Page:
She spent 18-hours dressed as Harriet Tubman standing in protest in Bentonville Square.
Police warned her that a white supremacy group was making their way across the square to protest her presence. Sheree Miller looked up and saw a familiar face, former Claremore classmate Bud Curtis and her resolve was bolstered. The two are no strangers to facing racial tensions together.
Miller, who said she would have graduated with the Claremore High School Class of 1973 if it wasn't for getting married and starting a family, recently dressed as Harriet Tubman to protest the location of a confederate monument in the center of the town she now calls home.
"I shared my plans on Facebook and Bud Curtis saw and said he wanted to come down and help. He and his wife live in Wyandotte now," Miller said. "I thought it was just something he was saying, so I was so surprised when he showed up on the day of the protest. We were close friends as kids, but I hadn't seen him since high school. It just meant the world that he came all this way."
Looking in the rearview mirror at their shared Claremore days, Miller said from the way they met to the way they united, represented generations of change.
"Claremore integrated earlier than most schools, that's how Bud and I met" she said. "When we did integrate, sure, there were some instances of—let's call it ignorance. And Bud witnessed some of the things that happened to me, like us not being able to ride the bus like the white kids. He was there when one little girl asked to see my tail because she'd been told that African Americans had tails because they descended from monkeys. But it was a different time, and it was everywhere, not just Claremore."
Curtis recalled their meeting saying, "Sheree and I go back many years. We were classmates in fourth grade at Claremont Elementary. That was the year integration happened in Claremore."
He recalled that Sheree was attending Lincoln School on the west side of town, "the only school where black kids were allowed."
"When they integrated, she was in my class and we became friends immediately," he recalled. "Claremore, in those days, there was a lot of racism. I saw it growing up…these were Jim Crowe days."
For example, he said, "In town, Claremore's black residents could only go to the pool on Thursdays, because that's the night they drained all the water out."
He recalled a highly-contested argument within one church congregation—"The church was fighting over whether or not black residents could attend."
He recalled one member of the church questioning "if black people even had souls."
"Ultimately it caused the church to split, and a new church formed on the north side of town."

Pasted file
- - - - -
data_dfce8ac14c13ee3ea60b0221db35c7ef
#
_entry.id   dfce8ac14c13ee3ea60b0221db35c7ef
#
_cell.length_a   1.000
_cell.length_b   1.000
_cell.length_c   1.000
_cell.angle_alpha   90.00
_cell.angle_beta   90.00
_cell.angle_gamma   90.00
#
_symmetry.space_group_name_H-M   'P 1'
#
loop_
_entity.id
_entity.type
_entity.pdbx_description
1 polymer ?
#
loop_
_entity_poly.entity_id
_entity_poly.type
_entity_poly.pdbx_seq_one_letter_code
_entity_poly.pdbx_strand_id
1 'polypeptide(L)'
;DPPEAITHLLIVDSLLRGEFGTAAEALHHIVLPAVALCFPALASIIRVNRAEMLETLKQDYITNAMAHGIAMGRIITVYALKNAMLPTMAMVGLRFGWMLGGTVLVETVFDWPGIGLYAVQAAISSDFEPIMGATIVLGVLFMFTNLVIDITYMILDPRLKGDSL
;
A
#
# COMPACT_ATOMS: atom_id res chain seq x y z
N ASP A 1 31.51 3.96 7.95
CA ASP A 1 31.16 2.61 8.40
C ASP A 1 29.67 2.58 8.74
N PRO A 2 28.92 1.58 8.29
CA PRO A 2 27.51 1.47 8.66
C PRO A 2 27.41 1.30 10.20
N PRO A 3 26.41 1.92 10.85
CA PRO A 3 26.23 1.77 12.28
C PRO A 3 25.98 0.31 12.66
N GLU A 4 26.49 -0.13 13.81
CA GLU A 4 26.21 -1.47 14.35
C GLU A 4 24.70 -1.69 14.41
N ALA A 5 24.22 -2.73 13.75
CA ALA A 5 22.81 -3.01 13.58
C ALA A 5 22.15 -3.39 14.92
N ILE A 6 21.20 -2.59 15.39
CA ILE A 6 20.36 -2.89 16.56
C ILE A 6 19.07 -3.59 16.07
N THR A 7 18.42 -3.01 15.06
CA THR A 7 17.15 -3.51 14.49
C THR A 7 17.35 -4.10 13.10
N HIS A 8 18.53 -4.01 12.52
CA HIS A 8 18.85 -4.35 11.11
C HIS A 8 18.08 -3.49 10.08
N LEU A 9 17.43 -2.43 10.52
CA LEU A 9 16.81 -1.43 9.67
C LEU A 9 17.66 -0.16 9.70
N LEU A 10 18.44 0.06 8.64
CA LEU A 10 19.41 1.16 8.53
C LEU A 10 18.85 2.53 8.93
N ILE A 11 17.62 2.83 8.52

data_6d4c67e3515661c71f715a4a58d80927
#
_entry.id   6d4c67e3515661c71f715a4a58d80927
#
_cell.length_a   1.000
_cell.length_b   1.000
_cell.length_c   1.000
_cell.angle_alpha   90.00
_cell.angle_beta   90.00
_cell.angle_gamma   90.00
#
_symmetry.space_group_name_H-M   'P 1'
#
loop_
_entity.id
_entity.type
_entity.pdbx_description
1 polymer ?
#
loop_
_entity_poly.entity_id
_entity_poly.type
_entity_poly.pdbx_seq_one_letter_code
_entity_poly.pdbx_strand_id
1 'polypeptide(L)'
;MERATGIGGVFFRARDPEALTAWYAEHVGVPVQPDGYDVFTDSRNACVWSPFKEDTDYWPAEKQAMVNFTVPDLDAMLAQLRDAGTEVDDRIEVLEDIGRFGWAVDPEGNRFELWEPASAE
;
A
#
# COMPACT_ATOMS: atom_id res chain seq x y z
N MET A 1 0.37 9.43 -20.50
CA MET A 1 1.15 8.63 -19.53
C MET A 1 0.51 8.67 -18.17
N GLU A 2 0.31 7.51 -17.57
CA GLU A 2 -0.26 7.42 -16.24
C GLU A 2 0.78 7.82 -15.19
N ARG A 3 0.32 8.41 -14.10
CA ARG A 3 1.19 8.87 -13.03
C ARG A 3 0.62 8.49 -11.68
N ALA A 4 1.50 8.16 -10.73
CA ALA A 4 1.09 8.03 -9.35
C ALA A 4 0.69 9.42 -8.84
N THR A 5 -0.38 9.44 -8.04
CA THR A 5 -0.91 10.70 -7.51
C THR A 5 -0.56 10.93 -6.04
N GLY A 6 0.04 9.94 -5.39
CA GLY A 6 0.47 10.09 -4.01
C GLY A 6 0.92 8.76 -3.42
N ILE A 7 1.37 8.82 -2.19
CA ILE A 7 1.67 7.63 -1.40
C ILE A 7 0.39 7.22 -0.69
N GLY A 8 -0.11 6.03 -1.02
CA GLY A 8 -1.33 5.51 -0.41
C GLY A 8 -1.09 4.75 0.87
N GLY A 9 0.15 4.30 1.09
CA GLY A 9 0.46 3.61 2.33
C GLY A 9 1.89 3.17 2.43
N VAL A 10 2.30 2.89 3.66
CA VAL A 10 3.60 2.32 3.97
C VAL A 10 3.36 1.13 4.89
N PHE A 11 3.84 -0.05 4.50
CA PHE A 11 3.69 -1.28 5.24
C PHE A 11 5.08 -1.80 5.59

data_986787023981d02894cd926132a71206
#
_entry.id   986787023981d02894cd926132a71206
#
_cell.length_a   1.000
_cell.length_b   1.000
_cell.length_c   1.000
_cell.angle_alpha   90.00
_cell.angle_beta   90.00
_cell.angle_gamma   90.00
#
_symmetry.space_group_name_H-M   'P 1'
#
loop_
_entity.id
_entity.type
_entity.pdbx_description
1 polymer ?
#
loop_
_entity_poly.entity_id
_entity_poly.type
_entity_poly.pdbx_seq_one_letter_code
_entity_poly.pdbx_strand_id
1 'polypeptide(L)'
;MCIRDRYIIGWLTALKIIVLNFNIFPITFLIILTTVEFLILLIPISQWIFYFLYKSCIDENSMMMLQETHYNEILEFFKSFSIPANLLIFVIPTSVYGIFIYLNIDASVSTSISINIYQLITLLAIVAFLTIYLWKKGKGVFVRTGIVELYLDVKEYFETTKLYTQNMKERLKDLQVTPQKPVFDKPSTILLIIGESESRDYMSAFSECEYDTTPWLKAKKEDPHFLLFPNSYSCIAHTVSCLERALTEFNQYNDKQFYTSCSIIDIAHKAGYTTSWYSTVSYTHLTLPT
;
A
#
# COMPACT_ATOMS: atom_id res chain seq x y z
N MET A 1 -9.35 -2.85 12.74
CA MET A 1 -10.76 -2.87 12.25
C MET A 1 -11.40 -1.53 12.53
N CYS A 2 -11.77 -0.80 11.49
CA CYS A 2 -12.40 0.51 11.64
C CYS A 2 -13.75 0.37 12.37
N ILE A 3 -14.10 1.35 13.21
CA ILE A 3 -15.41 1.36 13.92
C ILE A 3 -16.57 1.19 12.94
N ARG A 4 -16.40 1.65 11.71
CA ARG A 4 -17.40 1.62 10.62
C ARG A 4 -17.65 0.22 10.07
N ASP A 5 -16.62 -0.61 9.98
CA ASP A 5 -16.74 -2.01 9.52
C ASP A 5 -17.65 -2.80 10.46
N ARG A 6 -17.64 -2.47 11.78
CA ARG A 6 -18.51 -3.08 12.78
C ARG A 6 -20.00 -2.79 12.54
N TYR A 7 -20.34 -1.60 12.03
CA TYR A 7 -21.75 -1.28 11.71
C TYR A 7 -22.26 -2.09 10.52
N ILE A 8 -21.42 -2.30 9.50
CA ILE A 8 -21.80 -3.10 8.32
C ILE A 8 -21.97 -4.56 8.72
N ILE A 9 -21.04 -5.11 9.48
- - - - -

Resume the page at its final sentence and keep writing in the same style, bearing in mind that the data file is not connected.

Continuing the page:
While the integration itself meant very little to Curtis, who was just happy to have a new friend, he said some of the finer points of life in that time didn't occur to him until much later.
"They decided to integrate schools, but they didn't bus them. They weren't allowed on the bus," he said. "So they had to find their own way to school, which usually meant walking all the way from the west side. I remember Sheree and her friend Joyce used to walk from the west side to Claremont and people would come out and make them walk in the middle of the street because they weren't allowed to use the sidewalks."
Recalling that part of their life he said, "It just, it all went against everything I believe in."
He described Miller as being "one tough lady" and said that's a big part of what compelled him to join her cause.
"She's lovely and has a heart like you wouldn't believe. The fact that anyone, especially someone who is such a good person, would be treated that way because of the color of her skin is outrageous to me," Curtis said.
"It meant a lot to me to be there with her. We were just kids then, but if I had been old enough to participate in some civil rights activity, I would have. I just wasn't old enough."
Curtis said i, “If I couldn't stand up for her then, I was going to be sure to stand beside her now.”
About the statue
The monument was installed in 1908 by the United Daughters of the Confederacy, using a generic soldier mold that was duplicated and placed in countless cities. Later, many towns added plaques and dedicated the monuments to specific Confederate soldiers.
"It was put here as a red flag for people of color to know that the Confederacy is still alive and well in Benton County," Miller said, adding that she hopes the county will move the statue somewhere more appropriate.